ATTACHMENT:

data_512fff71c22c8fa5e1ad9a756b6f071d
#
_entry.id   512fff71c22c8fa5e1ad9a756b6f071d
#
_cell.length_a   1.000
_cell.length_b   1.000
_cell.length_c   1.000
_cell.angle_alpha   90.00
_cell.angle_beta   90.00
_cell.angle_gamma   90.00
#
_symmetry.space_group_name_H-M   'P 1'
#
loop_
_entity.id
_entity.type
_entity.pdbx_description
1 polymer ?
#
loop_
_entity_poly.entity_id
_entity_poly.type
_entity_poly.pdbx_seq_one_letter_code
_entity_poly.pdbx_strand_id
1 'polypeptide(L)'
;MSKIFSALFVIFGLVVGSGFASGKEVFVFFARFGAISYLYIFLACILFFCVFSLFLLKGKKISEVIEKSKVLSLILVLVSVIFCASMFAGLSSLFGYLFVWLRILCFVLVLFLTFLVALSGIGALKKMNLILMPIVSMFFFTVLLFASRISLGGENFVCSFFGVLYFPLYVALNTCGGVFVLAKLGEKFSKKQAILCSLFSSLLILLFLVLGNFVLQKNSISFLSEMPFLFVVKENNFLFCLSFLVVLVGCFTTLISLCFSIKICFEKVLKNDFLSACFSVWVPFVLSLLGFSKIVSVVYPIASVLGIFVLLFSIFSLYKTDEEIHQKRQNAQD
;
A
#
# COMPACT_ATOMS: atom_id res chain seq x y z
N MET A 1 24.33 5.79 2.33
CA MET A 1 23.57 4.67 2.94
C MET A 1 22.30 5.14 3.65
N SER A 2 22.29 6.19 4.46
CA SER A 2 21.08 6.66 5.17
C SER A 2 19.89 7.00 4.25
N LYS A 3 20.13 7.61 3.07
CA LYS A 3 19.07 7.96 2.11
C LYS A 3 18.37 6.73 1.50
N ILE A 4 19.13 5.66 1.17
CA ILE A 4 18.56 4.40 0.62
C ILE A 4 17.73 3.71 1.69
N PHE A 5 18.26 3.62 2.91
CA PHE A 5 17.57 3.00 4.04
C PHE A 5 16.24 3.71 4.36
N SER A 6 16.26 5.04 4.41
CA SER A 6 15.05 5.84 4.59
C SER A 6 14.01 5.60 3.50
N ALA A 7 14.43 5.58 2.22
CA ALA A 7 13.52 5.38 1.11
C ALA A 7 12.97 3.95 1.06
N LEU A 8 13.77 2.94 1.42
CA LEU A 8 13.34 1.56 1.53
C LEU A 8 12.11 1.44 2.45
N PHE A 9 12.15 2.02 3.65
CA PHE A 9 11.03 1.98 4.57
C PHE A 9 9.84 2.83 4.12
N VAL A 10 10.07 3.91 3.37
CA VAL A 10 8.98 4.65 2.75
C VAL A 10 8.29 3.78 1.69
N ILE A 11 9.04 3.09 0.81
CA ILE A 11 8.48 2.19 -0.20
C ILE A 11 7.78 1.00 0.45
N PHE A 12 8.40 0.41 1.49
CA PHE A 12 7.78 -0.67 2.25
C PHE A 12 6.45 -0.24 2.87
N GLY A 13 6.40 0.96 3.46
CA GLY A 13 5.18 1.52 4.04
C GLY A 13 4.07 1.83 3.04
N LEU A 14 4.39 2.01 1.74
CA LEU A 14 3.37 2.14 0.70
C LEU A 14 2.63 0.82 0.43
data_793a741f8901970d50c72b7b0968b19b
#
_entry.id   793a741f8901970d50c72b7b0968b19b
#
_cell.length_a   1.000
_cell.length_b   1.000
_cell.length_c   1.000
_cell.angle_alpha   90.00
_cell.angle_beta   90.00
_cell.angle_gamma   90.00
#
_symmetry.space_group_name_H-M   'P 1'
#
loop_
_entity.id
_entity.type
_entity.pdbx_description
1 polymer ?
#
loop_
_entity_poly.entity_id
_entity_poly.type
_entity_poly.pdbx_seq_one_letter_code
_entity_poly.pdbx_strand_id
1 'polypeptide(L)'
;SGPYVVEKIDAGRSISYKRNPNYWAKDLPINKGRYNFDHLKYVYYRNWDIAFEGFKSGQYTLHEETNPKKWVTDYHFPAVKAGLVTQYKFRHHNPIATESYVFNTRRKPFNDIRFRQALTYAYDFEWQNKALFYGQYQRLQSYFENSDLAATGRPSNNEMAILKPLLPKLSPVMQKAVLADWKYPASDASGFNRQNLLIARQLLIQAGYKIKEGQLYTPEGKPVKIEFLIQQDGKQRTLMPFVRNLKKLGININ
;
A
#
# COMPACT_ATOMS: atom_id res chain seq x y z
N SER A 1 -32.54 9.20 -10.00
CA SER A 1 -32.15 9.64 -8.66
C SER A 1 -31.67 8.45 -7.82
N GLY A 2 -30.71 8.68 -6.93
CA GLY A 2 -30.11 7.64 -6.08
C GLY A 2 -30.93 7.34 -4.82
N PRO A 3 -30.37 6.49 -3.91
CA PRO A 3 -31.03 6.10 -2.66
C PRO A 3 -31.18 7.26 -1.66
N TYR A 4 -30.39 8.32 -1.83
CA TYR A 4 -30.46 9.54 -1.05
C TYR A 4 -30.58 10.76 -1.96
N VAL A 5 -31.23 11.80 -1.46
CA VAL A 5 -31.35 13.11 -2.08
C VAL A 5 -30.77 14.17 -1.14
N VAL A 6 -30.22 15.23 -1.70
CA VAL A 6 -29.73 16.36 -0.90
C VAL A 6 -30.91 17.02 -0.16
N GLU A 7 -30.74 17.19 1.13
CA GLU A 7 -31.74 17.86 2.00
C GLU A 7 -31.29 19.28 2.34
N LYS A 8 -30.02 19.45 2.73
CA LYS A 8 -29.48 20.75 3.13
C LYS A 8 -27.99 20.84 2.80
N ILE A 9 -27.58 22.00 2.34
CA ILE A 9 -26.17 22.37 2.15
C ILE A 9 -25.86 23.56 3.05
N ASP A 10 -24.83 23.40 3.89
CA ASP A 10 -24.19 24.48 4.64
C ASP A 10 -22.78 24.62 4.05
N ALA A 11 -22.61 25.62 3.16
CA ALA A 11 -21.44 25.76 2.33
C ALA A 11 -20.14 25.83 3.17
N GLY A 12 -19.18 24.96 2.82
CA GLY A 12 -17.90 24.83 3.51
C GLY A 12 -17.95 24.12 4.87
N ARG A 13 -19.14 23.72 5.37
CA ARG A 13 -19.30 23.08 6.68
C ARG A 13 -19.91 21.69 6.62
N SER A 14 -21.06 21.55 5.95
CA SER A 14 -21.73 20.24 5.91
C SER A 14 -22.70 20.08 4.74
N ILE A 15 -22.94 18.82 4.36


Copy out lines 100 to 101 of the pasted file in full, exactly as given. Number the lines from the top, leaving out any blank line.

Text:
A
#